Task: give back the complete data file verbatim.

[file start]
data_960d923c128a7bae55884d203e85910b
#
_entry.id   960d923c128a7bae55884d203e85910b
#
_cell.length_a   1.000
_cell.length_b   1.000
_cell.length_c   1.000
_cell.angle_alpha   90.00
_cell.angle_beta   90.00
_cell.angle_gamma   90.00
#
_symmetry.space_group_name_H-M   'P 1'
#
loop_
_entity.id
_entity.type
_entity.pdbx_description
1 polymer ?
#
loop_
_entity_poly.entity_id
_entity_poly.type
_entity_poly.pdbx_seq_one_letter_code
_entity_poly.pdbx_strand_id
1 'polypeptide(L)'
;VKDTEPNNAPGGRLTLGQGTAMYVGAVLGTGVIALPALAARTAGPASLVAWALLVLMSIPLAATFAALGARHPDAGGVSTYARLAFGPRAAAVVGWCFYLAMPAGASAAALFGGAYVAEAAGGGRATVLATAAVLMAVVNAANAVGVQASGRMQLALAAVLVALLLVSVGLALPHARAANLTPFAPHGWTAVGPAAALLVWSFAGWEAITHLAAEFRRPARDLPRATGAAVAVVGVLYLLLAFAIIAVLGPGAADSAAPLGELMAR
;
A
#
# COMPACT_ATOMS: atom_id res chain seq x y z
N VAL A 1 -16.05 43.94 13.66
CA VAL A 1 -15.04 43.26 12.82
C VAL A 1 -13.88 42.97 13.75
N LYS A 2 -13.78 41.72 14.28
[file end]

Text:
data_960d923c128a7bae55884d203e85910b
#
_entry.id   960d923c128a7bae55884d203e85910b
#
_cell.length_a   1.000
_cell.length_b   1.000
_cell.length_c   1.000
_cell.angle_alpha   90.00
_cell.angle_beta   90.00
_cell.angle_gamma   90.00
#
_symmetry.space_group_name_H-M   'P 1'
#
loop_
_entity.id
_entity.type
_entity.pdbx_description
1 polymer ?
#
loop_
_entity_poly.entity_id
_entity_poly.type
_entity_poly.pdbx_seq_one_letter_code
_entity_poly.pdbx_strand_id
1 'polypeptide(L)'
;VKDTEPNNAPGGRLTLGQGTAMYVGAVLGTGVIALPALAARTAGPASLVAWALLVLMSIPLAATFAALGARHPDAGGVSTYARLAFGPRAAAVVGWCFYLAMPAGASAAALFGGAYVAEAAGGGRATVLATAAVLMAVVNAANAVGVQASGRMQLALAAVLVALLLVSVGLALPHARAANLTPFAPHGWTAVGPAAALLVWSFAGWEAITHLAAEFRRPARDLPRATGAAVAVVGVLYLLLAFAIIAVLGPGAADSAAPLGELMAR
;
A
#
# COMPACT_ATOMS: atom_id res chain seq x y z
N VAL A 1 -16.05 43.94 13.66
CA VAL A 1 -15.04 43.26 12.82
C VAL A 1 -13.88 42.97 13.75
N LYS A 2 -13.78 41.72 14.28